PORTLAND, Ore. — Multnomah County officials announced Thursday they will not release the names and addresses of those killed by the record-setting heat wave in late June. Multiple news outlets, including KGW, had requested that information to better understand who died from the heat and under what circumstances.
“The County has declined to disclose the names and addresses of those who died. Under Oregon law, Medical Examiner records are confidential and the County considers individual death data as essentially protected health information, with rare exceptions,” wrote county communications director Julie Sullivan-Springhetti.
The county cited an Oregon law known as ORS 192.345(36) as their reason for not releasing this information. The law states that medical examiner’s reports are “exempt from disclosure unless the public interest requires disclosure in the particular instance.”
State records obtained by KGW show the statute was passed in 2009 after a lawyer sued the state, trying to get the autopsy report of a man shot and killed by a Portland police officer.
That 2008 case was known as Colby v. Gunson. Gunson, who was the state's medical examiner at the time, wanted to withhold the report, saying an autopsy is private medical information.
A court of appeals judge disagreed, noting there was no state law on the books that specifically listed exemptions for those reports. The following year, lawmakers passed one.
Attorney Tim Cunningham, who is helping KGW file requests to obtain autopsy reports, argued the statute leans toward disclosure.
“This is not an unconditional exemption, and if the legislature wanted to say the public shall never receive medical examiners reports, they absolutely could have done that. But they didn't,” Cunningham said. “I think that there are questions about whether there are ways that government could have responded to perhaps prevent some of these deaths, and I think that in particular has a pretty strong public interest.”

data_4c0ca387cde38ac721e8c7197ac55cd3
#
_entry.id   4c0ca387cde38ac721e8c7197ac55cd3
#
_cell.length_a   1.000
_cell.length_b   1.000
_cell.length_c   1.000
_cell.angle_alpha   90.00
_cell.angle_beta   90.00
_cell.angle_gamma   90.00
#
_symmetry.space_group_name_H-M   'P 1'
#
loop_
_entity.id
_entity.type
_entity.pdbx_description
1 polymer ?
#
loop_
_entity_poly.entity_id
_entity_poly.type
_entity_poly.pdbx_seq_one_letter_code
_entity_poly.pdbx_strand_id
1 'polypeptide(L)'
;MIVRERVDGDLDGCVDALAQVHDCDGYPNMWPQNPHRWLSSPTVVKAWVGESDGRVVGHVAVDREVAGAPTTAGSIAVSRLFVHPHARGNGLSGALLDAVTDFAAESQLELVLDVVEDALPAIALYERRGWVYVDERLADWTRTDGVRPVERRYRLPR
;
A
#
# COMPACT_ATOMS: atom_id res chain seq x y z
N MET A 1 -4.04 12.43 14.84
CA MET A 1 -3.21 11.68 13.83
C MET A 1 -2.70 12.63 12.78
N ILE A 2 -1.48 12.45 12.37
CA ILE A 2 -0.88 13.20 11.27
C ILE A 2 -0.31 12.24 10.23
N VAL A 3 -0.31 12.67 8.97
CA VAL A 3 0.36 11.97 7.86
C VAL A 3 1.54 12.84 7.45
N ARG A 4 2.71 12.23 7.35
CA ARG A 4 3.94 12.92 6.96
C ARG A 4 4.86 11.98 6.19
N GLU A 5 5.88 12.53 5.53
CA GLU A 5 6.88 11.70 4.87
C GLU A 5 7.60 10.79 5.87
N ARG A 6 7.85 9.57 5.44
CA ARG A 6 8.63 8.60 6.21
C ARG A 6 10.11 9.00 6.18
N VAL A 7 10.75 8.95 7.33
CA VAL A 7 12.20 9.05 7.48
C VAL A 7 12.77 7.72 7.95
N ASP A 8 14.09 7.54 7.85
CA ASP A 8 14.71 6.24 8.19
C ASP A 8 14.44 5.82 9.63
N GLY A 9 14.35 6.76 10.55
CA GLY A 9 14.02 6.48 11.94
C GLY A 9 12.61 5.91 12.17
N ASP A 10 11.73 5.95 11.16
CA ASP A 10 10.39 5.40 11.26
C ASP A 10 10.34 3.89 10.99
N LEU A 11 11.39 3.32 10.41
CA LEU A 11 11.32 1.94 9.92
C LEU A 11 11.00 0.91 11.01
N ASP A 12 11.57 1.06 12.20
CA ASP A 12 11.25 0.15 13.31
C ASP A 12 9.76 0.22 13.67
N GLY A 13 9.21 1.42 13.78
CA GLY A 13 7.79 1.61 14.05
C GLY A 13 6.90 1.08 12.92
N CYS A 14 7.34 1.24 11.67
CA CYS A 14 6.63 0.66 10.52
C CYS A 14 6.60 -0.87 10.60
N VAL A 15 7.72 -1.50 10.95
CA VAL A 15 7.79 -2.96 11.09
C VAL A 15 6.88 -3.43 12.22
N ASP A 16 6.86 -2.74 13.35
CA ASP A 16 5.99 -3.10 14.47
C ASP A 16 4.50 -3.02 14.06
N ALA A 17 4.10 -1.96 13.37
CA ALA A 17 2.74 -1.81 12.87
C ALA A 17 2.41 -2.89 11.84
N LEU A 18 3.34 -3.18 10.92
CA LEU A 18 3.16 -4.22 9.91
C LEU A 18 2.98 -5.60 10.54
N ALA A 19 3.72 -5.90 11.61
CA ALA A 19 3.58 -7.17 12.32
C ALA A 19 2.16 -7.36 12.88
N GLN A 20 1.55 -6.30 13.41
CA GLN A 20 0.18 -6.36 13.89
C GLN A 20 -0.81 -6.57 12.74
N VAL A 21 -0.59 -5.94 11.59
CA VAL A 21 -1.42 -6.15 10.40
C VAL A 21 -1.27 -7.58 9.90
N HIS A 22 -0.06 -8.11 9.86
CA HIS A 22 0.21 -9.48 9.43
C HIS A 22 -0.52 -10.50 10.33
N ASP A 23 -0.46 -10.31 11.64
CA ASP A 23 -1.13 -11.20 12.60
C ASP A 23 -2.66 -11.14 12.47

Laws addressing, or even limiting, the release of autopsy reports vary widely state to state. A 2013 study by Connecticut officials showed 26 states have "statutes directly addressing the disclosure of autopsy reports." Most of those statutes limited the categories of people who can get access to such reports, naming family and other groups.
Other laws are more broad.
"For example, Connecticut provides that no person with a 'legitimate interest in such a report can be denied access," the study read.
Last week, officials began releasing general information, breaking down the number of deaths by zip code and gender. On Friday, state officials reported 115 confirmed and suspected deaths caused by that heat wave. Out of the 83 confirmed deaths, 31 were women and 52 were men. The county also released the following information about their ethnicities: Four Hispanic, two African American/Black, one American Indian, one Pacific Islander, one Asian, 72 White. Ethnicity information was not released for two of the confirmed and suspected deaths.
On Friday, Gov. Kate Brown addressed the topic of heat-related deaths in a thread on Twitter:
"Today I directed Oregon State Police to release additional demographic information related to heat-related deaths to help Oregonians better understand the impacts of this historic heatwave — without identifying individuals.
Transparency is critical so that Oregonians have the information they need to be better prepared for the next extreme weather event. It’s also important that we respect the personal privacy of the Oregonians who lost their lives and their families.
As part of the expedited after action review that I directed to conduct, we will be looking at how and where we can better focus our outreach and prevention efforts to make the biggest impact, and we will be sharing that information with the public."
In their release on Thursday, Multnomah County officials said they're tracking 71 confirmed and suspected deaths due to hyperthermia. They noted the county next week is planning to offer up information about people's general locations and the types of housing they died in.
That report, it seems, will lack specific details, the kind of which has already sparked change.
Home Forward, the state’s largest provider of affordable housing, has said three of its residents died during the heat wave. Officials at the public housing group have said they’re reviewing what happened. Wednesday, they told reporters they don’t have the money to install central air conditioning in their buildings.
KGW has also submitted requests to the state’s medical examiner, asking for these autopsy reports. As of Friday evening, staff have not responded.